This article explores small, in-stream hydropower as a climate solution, how this power source differs from large hydroelectric dams, and the emissions reductions and financial benefits of increasing small hydropower.
Students will learn about the feasibility of this solution, the economic investment required, the economic savings after they are installed, and the benefits to nature and the climate when carefully designed projects are implemented.
The article is in the format of a scientific paper but is brief and approachable.
The adoption scenarios in this article are precise and thoughtfully crafted, and some of the rationale behind the creation of these scenarios are provided.
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If you click a link in this article you won't be taken to a new tab.
Students should have a basic understanding of how most power plants create energy using turbines and basics about climate change and greenhouse gases.
Students can use this article for an informative essay on different types of renewable energy.
Students can read this article at home to prepare for an in-class discussion on the strengths and weaknesses of hydropower and the amount of hydropower in America's electric grid.
Students can compare this solution to others involving renewable energy from Project Drawdown's Table of Solutions.
Students with low reading stamina can be placed in groups, with each group member responsible for a different section of the article. Students can then come together with their group members, each giving the key details from their section. The teacher can also listen to these "teaching" portions of group discussions as a formative assessment.
Some students, especially those who are new to reading scientific articles, may benefit from guided notes or a graphic organizer to assist with comprehension as they read this article.
This resource underscores the impact of small hydropower generation and its efficacy in solving energy needs in remote locations. It provides an analysis of how the natural flowing rivers around many settlements can be utilized to provide a clean and practically limitless supply of electricity, rather than investing in costly electric transmission networks or transferring fossil fuels to power generators. This resource is recommended for teaching.
Next Generation Science Standards (NGSS)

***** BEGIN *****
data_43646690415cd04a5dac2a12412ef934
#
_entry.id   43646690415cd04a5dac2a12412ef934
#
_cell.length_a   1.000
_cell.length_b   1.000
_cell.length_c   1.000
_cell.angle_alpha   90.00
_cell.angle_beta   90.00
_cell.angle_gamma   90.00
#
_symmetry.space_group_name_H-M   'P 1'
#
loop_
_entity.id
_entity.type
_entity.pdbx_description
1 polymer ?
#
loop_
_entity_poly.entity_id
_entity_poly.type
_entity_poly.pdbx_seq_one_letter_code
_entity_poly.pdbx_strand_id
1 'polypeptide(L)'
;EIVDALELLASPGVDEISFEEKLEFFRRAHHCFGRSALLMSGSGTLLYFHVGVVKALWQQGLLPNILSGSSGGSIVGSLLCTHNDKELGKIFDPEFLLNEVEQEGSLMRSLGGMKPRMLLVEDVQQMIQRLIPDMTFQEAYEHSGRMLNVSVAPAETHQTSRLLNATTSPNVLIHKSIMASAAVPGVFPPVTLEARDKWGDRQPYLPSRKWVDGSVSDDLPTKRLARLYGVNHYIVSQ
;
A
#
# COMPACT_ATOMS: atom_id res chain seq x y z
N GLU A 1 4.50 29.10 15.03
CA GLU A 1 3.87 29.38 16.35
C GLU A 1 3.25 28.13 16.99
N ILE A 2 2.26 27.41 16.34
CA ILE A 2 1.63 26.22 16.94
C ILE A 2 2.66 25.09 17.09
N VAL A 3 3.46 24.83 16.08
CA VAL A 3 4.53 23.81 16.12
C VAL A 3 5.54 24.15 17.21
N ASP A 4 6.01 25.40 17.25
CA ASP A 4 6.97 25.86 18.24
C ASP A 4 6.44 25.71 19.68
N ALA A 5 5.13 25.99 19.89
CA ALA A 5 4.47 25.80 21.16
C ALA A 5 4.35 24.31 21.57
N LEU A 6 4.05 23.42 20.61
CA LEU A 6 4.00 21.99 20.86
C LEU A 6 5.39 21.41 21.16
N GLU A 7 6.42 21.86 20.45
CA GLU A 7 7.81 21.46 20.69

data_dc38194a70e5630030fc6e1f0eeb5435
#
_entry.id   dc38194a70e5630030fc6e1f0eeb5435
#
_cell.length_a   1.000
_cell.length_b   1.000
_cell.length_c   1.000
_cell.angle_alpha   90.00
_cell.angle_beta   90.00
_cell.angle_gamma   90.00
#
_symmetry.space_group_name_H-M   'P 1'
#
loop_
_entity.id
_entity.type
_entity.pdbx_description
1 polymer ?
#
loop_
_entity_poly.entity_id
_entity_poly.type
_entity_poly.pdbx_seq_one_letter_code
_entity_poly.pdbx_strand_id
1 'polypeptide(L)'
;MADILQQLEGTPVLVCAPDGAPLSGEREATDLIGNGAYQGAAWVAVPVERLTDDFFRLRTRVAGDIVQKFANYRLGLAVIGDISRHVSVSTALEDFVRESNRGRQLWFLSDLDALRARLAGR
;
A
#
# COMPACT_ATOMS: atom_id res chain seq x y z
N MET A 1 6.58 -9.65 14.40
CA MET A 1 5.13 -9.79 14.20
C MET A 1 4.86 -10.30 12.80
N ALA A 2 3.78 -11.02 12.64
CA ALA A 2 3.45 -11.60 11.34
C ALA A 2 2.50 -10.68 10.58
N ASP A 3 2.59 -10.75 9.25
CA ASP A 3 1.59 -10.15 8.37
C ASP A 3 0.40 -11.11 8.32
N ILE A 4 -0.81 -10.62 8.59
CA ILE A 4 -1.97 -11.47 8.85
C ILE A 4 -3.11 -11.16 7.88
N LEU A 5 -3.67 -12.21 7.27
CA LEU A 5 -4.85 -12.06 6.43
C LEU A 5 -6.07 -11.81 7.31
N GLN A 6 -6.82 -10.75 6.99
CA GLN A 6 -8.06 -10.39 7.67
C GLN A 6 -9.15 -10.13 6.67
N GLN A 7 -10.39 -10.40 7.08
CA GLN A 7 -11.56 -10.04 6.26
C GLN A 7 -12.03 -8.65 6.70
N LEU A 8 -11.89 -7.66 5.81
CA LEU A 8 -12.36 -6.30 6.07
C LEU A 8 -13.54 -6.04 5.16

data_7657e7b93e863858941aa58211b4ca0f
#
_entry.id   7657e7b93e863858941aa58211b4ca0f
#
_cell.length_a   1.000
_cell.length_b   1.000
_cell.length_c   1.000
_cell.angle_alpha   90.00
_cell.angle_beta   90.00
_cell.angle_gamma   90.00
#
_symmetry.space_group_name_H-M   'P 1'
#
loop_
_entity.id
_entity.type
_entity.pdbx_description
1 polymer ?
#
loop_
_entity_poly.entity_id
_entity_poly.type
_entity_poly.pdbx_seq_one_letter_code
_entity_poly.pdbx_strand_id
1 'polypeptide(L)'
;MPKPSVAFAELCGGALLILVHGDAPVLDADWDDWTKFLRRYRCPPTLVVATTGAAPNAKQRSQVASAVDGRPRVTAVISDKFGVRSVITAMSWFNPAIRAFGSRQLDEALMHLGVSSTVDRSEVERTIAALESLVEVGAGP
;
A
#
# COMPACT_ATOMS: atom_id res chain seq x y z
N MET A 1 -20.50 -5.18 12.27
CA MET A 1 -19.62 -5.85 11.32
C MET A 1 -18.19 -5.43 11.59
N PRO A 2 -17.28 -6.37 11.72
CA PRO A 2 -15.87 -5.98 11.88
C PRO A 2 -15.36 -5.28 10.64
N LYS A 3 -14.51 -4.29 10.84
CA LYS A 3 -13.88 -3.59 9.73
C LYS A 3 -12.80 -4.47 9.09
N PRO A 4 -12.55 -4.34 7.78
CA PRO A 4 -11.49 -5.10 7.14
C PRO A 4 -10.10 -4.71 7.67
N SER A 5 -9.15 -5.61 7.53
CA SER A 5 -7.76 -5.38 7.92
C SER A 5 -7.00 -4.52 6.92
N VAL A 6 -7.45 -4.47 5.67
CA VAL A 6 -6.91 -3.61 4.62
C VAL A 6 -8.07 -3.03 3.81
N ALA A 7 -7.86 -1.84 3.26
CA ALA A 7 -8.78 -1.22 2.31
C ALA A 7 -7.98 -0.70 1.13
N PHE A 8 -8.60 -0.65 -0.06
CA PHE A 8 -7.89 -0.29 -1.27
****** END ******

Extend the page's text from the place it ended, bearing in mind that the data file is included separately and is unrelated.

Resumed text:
ESS3: Earth and Human Activity
HS-ESS3-4 Evaluate or refine a technological solution that reduces impacts of human activities on natural systems.
ETS1: Engineering Design
HS-ETS1-1 Analyze a major global challenge to specify qualitative and quantitative criteria and constraints for solutions that account for societal needs and wants.
HS-ETS1-3 Evaluate a solution to a complex real-world problem based on prioritized criteria and trade-offs that account for a range of constraints, including cost, safety, reliability, and aesthetics, as well as possible social, cultural, and environmental impacts.
LS2: Ecosystems: Interactions, Energy, and Dynamics
HS-LS2-6 Evaluate the claims, evidence, and reasoning that the complex interactions in ecosystems maintain relatively consistent numbers and types of organisms in stable conditions, but changing conditions may result in a new ecosystem.
HS-LS2-7 Design, evaluate, and refine a solution for reducing the impacts of human activities on the environment and biodiversity.
College, Career, and Civic Life (C3) Standards
Dimension 2: Economics
D2.Eco.1.9-12 Analyze how incentives influence choices that may result in policies with a range of costs and benefits for different groups.
Common Core English Language Arts Standards (CCSS.ELA)
Reading: Informational Text (K-12)
CCSS.ELA-LITERACY.RI.11-12.2 Determine two or more central ideas of a text and analyze their development over the course of the text, including how they interact and build on one another to provide a complex analysis; provide an objective summary of the text.
Reading: Science & Technical Subjects (6-12)
CCSS.ELA-LITERACY.RST.11-12.4 Determine the meaning of symbols, key terms, and other domain-specific words and phrases as they are used in a specific scientific or technical context relevant to grades 11-12 texts and topics.